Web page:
Cost, Benefit and Value in the Organization of Early European Copper Production

By Shennan, Stephen | Antiquity, June 1999 | Go to article overview

Cost, Benefit and Value in the Organization of Early European Copper Production


Shennan, Stephen, Antiquity


Introduction

The object of this paper is to explore the validity and usefulness of looking at the production and exchange of metal in non-western societies from the point of view of the costs and benefits they entailed. Consideration of the ideas which the paper discusses was prompted by the outcome of a fieldwork project which I carried out some years ago and which involved the excavation of a settlement site associated with Bronze Age copper production in the eastern Alps (Shennan 1995). It appeared difficult to explain why the small-scale, apparently autonomous communities which began to exploit the copper sources of this region at the end of the 3rd millennium BC should engage in the arduous activity of copper mining and smelting in this relatively hostile environment. The situation appeared all the more puzzling when the archaeological record of these copper producers was contrasted with that of the salt miners of the Durrnberg, slightly further down the same valley, a millennium later. The copper producers show very little sign of having accumulated any wealth through their endeavours while the deposited wealth associated with the salt-mining community is extremely striking (cf. Collis 1984: 118-20).

It might be thought that the explanation of the Bronze Age situation requires us to invoke Sahlins' (1968) 'Zen road to affluence', and to postulate the existence of societies with value systems entirely incommensurable with our own. To suggest, then, that the key to understanding is an evaluation of costs and benefits not only appears perverse, but is also deeply unfashionable.

The mind-set which currently dominates British archaeology is one which rejects any analysis of other cultures, past or present, in terms of the costs and benefits associated with particular practices, as the imposition of a modern capitalist value system. Thus, if We engage in exchanges to make some sort of profit, They do so in order to cement social relationships; We trade commodities, They give gifts. This attitude belongs to a long tradition of constructing 'noble savages' in opposition to ourselves, and more generally of generating rhetorical opposites to 'western society', such as the 'promiscuous hordes' posited by Victorian social thinkers as the original form of human social organization. In our own time such attitudes are further encouraged by our strong feelings of post-colonial guilt, not to mention the rise of a culturalist perspective on human differences, which assigns to each self-defined group a unique world-view, hermetically sealed and inaccessible to others.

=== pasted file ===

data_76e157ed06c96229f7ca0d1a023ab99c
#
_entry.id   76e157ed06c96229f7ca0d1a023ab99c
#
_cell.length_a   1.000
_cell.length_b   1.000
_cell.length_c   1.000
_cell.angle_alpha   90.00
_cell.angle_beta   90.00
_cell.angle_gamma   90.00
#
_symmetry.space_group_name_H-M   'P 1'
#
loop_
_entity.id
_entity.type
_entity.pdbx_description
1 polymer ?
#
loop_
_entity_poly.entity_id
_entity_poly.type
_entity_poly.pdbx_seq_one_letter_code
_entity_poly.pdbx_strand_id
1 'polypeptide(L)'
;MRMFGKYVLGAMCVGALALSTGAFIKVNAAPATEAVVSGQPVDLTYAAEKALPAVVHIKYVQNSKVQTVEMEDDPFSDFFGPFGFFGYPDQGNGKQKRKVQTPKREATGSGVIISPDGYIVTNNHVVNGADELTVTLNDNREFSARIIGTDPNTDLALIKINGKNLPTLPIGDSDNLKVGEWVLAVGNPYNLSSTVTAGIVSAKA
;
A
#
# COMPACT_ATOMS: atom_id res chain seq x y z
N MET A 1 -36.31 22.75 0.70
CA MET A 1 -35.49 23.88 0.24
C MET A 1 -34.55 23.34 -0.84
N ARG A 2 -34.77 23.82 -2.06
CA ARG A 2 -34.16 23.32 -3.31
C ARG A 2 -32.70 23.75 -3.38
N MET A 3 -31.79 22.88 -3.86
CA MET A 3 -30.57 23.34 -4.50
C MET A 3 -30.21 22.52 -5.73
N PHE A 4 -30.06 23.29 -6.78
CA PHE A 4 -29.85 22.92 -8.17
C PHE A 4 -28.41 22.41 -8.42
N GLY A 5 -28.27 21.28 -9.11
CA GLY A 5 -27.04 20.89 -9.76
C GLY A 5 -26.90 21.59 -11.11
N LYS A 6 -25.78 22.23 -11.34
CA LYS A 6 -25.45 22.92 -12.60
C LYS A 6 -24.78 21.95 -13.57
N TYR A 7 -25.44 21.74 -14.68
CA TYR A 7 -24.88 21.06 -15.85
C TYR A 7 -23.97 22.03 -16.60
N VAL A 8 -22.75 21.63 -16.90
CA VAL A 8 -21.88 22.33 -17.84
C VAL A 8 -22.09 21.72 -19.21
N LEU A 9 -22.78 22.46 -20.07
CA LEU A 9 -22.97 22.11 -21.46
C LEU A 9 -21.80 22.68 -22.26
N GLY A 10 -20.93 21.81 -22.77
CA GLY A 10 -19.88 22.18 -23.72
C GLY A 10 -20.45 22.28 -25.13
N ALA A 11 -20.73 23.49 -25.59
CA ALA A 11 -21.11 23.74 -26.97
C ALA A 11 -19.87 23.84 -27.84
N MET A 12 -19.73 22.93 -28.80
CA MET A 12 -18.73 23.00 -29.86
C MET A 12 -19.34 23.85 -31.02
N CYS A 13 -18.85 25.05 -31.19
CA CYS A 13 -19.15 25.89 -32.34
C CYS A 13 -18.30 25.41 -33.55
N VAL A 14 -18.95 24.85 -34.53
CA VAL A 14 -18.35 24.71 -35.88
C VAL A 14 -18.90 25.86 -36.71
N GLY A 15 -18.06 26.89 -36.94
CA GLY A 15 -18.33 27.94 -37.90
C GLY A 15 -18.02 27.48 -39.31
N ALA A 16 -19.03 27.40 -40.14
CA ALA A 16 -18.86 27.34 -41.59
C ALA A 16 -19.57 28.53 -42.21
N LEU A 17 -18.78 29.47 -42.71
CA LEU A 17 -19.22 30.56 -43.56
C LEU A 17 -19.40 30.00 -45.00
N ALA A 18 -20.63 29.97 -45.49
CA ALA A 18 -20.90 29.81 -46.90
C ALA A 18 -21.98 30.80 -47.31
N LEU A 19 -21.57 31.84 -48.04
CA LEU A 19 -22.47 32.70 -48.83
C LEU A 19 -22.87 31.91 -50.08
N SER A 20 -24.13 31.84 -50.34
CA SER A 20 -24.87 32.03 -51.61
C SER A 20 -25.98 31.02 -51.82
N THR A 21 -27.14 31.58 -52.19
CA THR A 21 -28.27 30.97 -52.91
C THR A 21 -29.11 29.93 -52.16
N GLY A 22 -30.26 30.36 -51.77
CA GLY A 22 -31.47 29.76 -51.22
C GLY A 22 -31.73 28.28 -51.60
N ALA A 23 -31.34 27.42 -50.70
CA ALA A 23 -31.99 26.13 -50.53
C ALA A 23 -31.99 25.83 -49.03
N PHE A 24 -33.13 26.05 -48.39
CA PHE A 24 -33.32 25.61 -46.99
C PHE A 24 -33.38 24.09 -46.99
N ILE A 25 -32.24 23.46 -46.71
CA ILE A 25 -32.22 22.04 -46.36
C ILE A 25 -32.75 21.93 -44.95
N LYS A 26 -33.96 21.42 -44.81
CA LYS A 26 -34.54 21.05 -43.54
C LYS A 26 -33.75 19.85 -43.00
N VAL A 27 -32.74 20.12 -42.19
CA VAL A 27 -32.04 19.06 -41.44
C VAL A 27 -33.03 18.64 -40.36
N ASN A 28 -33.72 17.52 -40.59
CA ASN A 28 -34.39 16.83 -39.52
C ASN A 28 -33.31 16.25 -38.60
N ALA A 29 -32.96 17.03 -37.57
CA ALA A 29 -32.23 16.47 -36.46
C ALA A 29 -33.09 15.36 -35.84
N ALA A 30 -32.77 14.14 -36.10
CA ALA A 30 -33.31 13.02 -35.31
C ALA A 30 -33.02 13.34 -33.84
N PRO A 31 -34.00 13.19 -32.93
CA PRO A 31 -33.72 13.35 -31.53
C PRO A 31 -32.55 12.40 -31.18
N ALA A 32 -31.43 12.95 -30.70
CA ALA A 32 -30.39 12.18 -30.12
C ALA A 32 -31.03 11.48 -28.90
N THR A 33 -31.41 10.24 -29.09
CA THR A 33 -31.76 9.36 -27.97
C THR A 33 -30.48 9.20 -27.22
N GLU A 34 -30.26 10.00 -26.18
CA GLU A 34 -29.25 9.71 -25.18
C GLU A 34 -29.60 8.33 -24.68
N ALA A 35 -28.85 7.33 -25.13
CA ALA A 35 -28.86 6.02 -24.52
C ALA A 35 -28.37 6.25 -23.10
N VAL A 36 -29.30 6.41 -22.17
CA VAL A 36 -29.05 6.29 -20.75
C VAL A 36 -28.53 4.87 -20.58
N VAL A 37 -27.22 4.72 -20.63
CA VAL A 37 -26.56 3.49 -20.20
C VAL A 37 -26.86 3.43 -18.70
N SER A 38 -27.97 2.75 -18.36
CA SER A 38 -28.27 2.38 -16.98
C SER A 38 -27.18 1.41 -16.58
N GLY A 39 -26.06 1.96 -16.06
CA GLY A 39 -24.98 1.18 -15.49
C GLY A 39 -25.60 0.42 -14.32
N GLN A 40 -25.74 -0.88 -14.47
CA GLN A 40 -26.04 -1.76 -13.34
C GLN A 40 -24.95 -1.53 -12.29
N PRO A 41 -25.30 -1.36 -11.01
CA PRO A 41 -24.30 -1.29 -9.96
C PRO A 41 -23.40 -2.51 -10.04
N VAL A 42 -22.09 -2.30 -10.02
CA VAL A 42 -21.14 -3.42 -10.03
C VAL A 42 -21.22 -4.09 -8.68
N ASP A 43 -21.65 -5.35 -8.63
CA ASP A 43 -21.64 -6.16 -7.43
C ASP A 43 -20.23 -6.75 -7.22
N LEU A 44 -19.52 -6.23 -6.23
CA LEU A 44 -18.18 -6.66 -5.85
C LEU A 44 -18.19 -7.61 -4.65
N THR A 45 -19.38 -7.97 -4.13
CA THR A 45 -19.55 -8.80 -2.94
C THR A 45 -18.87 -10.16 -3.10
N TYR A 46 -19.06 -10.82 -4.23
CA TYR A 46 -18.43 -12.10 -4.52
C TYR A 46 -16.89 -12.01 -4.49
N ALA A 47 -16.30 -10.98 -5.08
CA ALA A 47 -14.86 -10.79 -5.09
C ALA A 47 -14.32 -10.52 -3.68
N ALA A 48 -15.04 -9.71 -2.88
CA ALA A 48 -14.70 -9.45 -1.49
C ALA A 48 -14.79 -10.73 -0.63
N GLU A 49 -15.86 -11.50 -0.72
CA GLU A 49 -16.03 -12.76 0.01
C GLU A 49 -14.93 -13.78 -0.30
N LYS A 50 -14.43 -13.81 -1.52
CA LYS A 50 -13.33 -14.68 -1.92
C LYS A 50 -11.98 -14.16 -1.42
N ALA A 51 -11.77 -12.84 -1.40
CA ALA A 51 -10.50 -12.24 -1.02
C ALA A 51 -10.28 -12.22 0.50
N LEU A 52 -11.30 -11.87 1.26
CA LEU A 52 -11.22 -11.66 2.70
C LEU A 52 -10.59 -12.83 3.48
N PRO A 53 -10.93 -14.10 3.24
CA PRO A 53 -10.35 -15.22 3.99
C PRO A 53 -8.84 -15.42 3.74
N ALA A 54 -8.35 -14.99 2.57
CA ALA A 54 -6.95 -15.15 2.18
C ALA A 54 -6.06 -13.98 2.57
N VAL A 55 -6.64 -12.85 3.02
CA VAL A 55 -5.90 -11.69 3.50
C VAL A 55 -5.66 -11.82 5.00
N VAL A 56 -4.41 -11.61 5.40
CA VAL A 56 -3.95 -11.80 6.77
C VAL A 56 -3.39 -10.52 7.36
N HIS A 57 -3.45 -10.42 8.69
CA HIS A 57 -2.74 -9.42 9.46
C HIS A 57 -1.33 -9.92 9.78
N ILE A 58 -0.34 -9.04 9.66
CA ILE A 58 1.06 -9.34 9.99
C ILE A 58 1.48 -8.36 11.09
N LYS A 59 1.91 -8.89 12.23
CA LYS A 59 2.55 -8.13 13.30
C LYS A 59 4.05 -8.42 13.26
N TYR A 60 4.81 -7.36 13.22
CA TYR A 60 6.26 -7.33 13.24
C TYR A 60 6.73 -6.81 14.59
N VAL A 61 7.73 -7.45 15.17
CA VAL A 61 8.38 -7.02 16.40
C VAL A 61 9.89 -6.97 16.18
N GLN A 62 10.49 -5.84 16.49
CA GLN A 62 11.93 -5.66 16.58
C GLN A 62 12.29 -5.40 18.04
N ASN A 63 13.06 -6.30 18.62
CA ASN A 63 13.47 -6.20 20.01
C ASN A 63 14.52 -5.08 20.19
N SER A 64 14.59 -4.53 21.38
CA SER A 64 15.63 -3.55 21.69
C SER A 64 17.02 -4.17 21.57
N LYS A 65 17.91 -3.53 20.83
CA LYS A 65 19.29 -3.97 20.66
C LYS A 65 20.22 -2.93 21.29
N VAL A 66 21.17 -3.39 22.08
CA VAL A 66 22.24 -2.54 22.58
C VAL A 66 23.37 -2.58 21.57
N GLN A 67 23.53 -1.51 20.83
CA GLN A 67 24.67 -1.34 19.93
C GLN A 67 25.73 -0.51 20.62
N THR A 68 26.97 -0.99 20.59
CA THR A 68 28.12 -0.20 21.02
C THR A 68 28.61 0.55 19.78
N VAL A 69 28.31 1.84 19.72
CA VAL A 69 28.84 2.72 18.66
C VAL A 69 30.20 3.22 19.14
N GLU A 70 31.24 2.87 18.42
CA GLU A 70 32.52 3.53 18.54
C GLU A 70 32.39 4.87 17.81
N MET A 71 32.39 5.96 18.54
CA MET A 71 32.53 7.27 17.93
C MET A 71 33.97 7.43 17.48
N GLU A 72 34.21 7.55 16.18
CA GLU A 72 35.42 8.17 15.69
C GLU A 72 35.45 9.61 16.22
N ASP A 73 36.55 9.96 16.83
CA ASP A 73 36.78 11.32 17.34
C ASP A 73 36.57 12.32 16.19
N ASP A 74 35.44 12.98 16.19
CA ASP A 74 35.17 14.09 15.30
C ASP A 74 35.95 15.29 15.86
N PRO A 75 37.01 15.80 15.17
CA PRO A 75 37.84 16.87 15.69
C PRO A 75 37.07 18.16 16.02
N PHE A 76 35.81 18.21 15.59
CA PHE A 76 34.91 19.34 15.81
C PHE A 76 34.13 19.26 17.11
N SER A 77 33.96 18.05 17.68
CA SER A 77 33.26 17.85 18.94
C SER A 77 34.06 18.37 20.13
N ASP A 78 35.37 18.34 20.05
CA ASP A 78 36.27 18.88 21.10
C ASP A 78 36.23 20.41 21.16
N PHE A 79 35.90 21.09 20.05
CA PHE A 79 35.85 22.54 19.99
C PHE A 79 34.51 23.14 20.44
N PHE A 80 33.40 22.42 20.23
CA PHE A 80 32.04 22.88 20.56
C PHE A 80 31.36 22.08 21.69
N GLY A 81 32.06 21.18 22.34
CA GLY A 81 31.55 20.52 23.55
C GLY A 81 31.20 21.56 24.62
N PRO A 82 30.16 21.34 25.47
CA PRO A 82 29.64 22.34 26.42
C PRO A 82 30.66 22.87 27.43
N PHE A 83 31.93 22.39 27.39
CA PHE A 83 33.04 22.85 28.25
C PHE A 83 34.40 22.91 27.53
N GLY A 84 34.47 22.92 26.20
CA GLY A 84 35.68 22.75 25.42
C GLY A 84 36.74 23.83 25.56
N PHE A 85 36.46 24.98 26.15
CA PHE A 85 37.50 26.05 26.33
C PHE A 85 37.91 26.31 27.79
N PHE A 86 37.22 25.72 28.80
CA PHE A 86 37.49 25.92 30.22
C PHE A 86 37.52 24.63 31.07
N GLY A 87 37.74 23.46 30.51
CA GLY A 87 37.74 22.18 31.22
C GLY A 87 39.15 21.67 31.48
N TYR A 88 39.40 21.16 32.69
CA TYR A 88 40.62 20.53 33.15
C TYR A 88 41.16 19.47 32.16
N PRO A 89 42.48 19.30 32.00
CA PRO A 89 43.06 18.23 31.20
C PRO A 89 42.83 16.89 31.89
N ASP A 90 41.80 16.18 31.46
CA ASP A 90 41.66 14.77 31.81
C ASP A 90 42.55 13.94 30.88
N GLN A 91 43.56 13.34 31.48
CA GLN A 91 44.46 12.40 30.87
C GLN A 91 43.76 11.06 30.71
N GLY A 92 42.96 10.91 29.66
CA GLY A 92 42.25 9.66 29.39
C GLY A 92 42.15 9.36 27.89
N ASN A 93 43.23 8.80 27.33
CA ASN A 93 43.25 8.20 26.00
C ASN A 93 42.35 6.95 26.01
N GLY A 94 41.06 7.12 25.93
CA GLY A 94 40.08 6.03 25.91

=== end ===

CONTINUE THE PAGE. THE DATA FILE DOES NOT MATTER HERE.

Such dichotomies not only pre-empt many important issues which should be open to empirical investigation, a key point to which I will return, but their modern versions are just as culture-bound as those of our Victorian predecessors, except that these days we assign the positive term in the binary opposition to the Other, rather than ourselves. The challenge, in my view, is not to take one side or the other of these facile dichotomies but to attempt to dissolve them in as open-minded a way as we can manage.

Accordingly, the first part of this paper will outline the rationale for considering non-western production and exchange systems in cost-benefit terms; in short, for assuming that when people make production decisions, at least decisions over which they have some control, they act as 'rational economisers', a situation which has profound, and in some respects counter-intuitive, consequences for those production and exchange systems where the assumption holds. The second part of the paper develops the implications of these ideas for understanding the production and exchange of copper in the earlier Bronze Age of Central Europe.

One very general basis for making such an assumption is the widespread human response to 'least effort' considerations, which is not merely a product of capitalism. Thus, Altman shows how the eastern Gunwinggu in northern Australia responded to the availability of store-bought goods by switching to these for the carbohydrates which had previously been one of the main objects of women's subsistence activities, because the effort involved in obtaining the cash to pay for these was far less than that involved in collecting equivalent wild sources, especially in the worst seasons (Altman 1987: 42):

As one woman stated: 'What for I want to walk about all day, . …

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